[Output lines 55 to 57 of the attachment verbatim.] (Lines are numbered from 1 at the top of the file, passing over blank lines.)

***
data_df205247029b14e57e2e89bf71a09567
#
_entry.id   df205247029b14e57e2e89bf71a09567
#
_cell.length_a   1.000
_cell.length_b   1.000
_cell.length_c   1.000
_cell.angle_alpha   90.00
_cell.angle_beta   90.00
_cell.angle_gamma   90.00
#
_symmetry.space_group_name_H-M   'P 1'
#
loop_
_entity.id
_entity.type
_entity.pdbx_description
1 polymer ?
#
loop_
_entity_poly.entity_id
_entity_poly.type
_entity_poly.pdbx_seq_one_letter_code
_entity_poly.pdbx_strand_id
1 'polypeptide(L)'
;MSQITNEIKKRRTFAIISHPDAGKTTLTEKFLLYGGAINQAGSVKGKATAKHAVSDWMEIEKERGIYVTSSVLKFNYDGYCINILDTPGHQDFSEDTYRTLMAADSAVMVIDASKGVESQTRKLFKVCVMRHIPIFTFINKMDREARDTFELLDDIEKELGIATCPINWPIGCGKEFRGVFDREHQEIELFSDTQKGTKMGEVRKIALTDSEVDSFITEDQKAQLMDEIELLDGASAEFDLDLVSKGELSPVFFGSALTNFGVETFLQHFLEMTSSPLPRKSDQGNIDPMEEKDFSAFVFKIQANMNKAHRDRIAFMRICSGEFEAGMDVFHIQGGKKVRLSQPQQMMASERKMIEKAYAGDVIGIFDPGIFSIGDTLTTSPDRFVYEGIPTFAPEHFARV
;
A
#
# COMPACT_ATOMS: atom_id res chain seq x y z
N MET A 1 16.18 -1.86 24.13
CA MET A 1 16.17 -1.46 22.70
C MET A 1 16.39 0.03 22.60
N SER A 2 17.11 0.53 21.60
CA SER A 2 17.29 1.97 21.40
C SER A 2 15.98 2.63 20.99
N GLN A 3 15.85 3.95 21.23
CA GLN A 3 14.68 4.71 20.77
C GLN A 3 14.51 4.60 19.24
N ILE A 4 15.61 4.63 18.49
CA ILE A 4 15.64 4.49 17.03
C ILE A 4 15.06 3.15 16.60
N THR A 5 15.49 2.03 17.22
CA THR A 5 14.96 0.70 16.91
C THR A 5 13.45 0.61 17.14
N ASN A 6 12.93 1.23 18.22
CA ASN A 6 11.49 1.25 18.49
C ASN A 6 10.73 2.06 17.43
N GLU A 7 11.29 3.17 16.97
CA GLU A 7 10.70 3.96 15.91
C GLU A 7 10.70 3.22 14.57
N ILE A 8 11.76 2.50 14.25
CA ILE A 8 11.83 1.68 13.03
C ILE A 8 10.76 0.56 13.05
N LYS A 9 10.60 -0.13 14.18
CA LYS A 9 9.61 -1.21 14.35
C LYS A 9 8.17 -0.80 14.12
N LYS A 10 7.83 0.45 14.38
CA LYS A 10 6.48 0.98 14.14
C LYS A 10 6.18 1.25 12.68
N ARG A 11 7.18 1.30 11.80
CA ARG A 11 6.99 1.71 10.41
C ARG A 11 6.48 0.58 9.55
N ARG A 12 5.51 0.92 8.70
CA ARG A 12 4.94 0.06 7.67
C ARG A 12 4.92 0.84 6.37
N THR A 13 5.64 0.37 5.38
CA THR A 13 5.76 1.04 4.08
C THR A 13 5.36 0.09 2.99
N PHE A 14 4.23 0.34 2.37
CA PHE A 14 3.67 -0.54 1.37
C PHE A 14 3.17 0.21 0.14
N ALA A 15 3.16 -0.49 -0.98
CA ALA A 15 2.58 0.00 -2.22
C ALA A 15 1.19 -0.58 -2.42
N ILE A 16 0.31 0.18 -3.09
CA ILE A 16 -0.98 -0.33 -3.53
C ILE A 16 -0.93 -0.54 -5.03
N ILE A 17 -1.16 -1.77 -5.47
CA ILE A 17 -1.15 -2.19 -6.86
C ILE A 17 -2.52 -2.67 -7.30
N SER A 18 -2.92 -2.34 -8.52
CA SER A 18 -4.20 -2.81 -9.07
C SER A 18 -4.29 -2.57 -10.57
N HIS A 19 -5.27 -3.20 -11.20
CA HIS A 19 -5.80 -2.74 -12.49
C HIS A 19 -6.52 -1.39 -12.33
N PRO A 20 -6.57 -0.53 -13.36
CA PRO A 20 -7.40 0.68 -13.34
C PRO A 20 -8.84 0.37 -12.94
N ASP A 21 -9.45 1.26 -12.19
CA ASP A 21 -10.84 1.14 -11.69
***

N LYS A 9 10.60 -0.13 14.18
CA LYS A 9 9.61 -1.21 14.35
C LYS A 9 8.17 -0.80 14.12